Family Coming With You Your Spouse
Family Coming With You
You must be legally married to your spouse. Same-sex marriage qualifies too.
A registered relationship does not count. Nor does a ‘common law’ marriage.
Exceptions can be made if this form of marriage is the custom in your culture.
Only a marriage between two people is valid.
You must have listed your spouse on your Entry Form. Even if you are currently separated, legally separated, or plan to divorce before submitting your Visa Application.
Failure to have listed your eligible spouse will result in disqualification.
A spouse that you are legally separated from, is not eligible for a visa but should have been listed.
If you are divorced or if your spouse is deceased you did not have to list this former spouse.
Check which of the following situations applies to you.
1. You are married already. You can both submit a Visa Application based on your win.
2. You got married after you submitted your Entry Form.
You can both submit a Visa Application.
3. You are in a relationship and married after discovering you were selected.
You can both submit a Visa Application. You can be asked to proof the already existing relationship.
4. You meet someone after you were selected.
It is advisable to first marry and then submit your Visa Applications. You will be be asked to proof that your marriage is a real one based on mutual feelings.
5. It is also possible that you meet ‘the one’ after you submitted your Visa Application.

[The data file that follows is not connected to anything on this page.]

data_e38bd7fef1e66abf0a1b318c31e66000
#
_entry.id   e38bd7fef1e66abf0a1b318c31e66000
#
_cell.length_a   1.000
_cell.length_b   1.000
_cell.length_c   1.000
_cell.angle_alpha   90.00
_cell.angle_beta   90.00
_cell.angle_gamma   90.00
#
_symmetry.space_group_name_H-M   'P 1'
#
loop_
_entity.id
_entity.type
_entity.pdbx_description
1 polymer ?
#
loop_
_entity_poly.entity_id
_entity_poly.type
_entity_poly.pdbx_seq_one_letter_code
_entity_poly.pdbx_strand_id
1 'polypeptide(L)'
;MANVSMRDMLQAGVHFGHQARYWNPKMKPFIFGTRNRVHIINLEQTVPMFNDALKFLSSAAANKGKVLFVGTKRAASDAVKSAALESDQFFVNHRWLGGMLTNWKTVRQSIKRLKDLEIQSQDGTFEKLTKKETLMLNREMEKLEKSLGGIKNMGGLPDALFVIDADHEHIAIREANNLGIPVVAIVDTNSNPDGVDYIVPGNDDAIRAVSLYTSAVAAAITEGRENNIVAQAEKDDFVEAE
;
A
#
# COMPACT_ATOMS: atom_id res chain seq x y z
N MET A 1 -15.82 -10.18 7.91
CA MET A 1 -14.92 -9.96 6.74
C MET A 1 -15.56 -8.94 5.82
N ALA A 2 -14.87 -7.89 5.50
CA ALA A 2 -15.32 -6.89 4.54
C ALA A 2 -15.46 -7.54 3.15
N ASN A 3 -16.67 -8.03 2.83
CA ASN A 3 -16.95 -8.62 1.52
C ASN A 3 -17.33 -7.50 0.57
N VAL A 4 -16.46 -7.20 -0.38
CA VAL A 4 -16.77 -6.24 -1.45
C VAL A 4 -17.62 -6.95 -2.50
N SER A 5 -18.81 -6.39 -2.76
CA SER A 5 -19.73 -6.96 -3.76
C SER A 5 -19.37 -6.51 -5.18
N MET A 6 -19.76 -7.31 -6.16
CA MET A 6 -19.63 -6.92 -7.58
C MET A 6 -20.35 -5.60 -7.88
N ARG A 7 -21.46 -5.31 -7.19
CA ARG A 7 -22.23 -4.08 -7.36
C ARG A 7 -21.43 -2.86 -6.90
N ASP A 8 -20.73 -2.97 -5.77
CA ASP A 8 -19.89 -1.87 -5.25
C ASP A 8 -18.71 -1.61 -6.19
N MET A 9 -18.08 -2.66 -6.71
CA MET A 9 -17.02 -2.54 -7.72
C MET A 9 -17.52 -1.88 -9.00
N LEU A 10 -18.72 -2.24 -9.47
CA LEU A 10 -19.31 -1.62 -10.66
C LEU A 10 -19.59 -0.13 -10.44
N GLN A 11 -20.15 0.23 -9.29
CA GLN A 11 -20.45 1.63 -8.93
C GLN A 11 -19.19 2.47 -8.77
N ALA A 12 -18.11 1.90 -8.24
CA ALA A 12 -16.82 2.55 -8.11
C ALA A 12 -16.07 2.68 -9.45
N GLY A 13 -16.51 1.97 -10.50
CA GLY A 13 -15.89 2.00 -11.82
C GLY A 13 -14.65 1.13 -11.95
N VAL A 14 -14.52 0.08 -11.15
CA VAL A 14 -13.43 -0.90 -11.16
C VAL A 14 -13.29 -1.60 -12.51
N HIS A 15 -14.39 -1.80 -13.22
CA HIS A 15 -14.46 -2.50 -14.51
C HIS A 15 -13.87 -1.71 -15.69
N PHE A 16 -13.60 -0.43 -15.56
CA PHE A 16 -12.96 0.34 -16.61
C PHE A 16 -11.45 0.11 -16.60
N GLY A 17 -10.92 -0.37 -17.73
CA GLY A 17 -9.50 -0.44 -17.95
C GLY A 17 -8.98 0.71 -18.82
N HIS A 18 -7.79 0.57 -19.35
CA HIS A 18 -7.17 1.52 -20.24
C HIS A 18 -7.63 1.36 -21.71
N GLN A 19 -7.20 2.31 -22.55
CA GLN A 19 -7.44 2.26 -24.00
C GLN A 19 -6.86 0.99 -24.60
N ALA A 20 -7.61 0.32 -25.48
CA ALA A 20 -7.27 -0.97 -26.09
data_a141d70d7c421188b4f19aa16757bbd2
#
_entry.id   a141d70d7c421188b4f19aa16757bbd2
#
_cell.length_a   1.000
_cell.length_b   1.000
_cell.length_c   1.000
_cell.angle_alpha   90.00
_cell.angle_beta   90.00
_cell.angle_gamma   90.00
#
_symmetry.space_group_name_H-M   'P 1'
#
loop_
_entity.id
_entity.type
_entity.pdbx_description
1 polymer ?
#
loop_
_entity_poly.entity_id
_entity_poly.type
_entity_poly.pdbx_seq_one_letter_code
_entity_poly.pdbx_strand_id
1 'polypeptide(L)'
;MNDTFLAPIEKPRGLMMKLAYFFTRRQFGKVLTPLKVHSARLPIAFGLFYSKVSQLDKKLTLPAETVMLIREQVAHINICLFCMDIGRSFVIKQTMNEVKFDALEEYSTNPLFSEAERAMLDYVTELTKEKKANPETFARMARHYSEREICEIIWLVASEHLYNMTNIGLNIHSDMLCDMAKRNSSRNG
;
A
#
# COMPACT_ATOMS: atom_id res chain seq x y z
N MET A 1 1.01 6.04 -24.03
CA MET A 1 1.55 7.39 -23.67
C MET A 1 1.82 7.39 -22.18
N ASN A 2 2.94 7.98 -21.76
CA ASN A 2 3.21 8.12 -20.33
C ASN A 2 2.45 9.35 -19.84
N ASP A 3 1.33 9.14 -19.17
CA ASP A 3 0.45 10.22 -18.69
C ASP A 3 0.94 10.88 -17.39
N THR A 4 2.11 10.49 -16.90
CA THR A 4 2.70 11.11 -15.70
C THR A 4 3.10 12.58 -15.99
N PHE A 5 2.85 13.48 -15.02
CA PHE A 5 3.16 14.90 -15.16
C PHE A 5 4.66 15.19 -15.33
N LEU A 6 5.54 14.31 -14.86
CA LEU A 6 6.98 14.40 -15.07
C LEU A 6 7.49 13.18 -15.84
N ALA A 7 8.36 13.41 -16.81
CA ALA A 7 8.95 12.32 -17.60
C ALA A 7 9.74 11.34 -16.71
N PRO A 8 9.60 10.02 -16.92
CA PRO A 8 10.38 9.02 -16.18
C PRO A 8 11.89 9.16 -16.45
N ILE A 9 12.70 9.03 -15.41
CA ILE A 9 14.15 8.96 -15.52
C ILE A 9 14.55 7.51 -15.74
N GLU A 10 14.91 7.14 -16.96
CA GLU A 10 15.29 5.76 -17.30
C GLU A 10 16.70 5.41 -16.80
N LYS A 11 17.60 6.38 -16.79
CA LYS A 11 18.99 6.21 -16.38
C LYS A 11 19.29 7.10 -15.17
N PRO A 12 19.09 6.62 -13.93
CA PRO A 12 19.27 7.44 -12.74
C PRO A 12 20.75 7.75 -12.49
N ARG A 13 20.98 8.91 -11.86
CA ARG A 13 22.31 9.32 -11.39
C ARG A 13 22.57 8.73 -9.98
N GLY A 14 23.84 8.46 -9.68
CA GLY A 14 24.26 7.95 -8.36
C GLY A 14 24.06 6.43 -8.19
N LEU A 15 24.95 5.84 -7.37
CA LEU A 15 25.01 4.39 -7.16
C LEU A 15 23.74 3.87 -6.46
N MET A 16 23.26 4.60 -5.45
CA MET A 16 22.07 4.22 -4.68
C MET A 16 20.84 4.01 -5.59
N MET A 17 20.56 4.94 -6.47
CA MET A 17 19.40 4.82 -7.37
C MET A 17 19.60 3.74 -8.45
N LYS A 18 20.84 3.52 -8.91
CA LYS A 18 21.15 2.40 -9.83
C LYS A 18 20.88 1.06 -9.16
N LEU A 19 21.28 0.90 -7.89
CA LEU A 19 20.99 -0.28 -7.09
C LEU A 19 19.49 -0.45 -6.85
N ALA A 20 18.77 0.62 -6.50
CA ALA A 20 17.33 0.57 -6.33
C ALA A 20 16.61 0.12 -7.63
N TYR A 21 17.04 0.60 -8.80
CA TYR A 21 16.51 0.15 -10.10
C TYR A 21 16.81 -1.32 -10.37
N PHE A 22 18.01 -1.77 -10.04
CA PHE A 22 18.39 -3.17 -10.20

In that case you must first marry, then request the KCC to ‘unlock’ your application. You must add your spouse’s name and the date of your marriage.
After the revised form is accepted your spouse can also submit his/her Visa Application. You will be asked to provide proof that the marriage is a real one based on mutual affection and the wish to share a life together.
The required proof must be brought to the Visa Interview. E.g. pictures of family gatherings, vacations together. If applicable bring documentation that shows you live at the same address, have a joint bank account, etc.
Otherwise write a description where you met, how the relationship progressed, when you met the other’s parents, siblings, other relatives, which activities you undertook together, gifts you gave and received, etc.
Keep photos, emails – print them, other documentation.
Nota Bene. You can not marry someone to help him or her get a Green Card. That will disqualify you for a visa and can result in a ban from entering the U.S. from then on – also for tourism, work, study – for both of you.